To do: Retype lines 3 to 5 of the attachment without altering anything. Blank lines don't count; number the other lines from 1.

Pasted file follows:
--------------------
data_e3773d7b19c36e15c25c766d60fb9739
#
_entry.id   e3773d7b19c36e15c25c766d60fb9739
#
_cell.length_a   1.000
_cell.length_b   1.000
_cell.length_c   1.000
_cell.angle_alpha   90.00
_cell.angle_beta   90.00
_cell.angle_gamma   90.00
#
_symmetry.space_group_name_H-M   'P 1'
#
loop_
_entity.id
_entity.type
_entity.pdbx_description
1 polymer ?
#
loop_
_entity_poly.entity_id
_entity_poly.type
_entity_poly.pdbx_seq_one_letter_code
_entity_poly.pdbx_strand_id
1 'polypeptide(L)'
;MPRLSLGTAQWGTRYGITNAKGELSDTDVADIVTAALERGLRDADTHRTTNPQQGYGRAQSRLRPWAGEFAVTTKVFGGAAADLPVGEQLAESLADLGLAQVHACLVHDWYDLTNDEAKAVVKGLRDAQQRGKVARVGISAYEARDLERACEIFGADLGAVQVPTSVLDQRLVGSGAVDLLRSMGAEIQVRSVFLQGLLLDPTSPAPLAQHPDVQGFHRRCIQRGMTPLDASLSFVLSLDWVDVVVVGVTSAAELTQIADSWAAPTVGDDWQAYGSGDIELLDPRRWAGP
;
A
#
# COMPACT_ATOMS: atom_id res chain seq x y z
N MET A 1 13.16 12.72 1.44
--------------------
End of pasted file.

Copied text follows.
_entry.id   e3773d7b19c36e15c25c766d60fb9739
#
_cell.length_a   1.000